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Can You Seek Social Security Disability Benefits for Chronic Migraines?

The majority of headaches are serious or occur frequently and prevent a person from going to work or doing daily activities. But, some migraines can be debilitating and cause nausea and sensitivity to both sound and light. This kind of migraine can last for hours or even days. If you are suffering from frequent migraine headaches, you may usually have to be absent from work, making it hard to keep your job. But, you might be able to secure Social Security disability benefits. You just have to give sufficient medical evidence that shows you have persistent, serious migraines that seriously interfere with your everyday life. An experienced phoenix social security disability lawyer can help you with this. Often, a consultation with an attorney won’t cost you anything. 

How Migraines Can Affect Your Life at Work and Home

Migraines are a neurological condition, often accompanied by other symptoms such as nausea and vomiting. Also, you may see flashing lights, colored vision, or blurred vision. Because of this, you may develop sensitivity to light and sound. And because of the throbbing, debilitating pain associated with migraines, you may choose to isolate yourself from others, staying in a dark and quiet room until your migraines subside. 

Migraines can also have symptoms that may worsen as you try to perform physical or routine activities. If you have chronic migraines, you may not be able to perform significant work.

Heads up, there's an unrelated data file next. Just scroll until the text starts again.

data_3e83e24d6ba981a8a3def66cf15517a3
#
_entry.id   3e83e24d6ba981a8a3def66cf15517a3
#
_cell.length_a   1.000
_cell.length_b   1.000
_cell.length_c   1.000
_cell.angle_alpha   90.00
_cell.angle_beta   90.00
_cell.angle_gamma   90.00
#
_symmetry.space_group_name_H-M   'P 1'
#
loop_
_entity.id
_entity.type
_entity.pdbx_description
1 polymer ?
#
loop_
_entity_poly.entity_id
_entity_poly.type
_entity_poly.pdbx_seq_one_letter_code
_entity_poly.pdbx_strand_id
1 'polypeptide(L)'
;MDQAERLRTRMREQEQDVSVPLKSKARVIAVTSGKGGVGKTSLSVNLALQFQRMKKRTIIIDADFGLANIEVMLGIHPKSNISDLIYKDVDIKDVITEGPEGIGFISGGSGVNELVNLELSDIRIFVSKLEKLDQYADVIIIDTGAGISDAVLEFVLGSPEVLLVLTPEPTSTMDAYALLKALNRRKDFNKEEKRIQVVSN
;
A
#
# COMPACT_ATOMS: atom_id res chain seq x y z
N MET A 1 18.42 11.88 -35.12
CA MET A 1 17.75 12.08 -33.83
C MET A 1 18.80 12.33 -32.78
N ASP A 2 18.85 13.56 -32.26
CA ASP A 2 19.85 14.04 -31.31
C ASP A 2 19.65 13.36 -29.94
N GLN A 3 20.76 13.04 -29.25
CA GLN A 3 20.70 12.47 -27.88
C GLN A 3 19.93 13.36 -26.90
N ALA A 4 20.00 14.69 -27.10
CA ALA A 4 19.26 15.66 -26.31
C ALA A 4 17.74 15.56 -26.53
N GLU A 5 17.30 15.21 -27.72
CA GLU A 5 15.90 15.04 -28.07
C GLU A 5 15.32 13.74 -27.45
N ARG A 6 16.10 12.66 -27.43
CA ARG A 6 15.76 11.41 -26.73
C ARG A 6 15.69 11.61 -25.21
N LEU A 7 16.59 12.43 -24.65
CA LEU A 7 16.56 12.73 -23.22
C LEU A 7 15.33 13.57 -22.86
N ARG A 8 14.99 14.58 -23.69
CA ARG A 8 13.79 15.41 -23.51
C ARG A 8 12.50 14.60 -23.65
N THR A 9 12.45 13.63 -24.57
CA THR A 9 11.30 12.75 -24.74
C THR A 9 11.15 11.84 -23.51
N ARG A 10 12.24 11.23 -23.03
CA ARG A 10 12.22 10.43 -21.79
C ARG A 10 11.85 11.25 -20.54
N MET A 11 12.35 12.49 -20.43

Does the SSA Blue Book List Migraine?

The Social Security Administration (SSA) Blue Book lists medical conditions that may qualify people for disability benefits. Although the agency does not have a specific listing for chronic migraines, you may still be eligible for disability benefits. The agency will review your medical evidence to know if your condition is serious enough to be disabling. You should offer the agency sufficient documentation that demonstrates your migraines’ side effects to increase your chances of getting approved.

Sometimes, chronic migraines may be a result of an underlying condition such as traumatic brain injury, meningitis, brain tumor, stroke, and others. You may equal a listing if you can show that your symptoms are equally as serious as a listing found in the SSA Blue Book. 

To prove that you have disabling migraines, you can use your treating physician’s observations and opinions. Also, you must provide relevant medical records to help the SSA get an accurate picture of your migraines. Make sure you keep a journal that notes your conditions and symptoms when you have migraine episodes. A skilled attorney can help you collect this documentation. 

Atticus Bennett: Atticus, a sports nutritionist, provides dietary advice for athletes, tips for muscle recovery, and nutrition plans to support peak performance.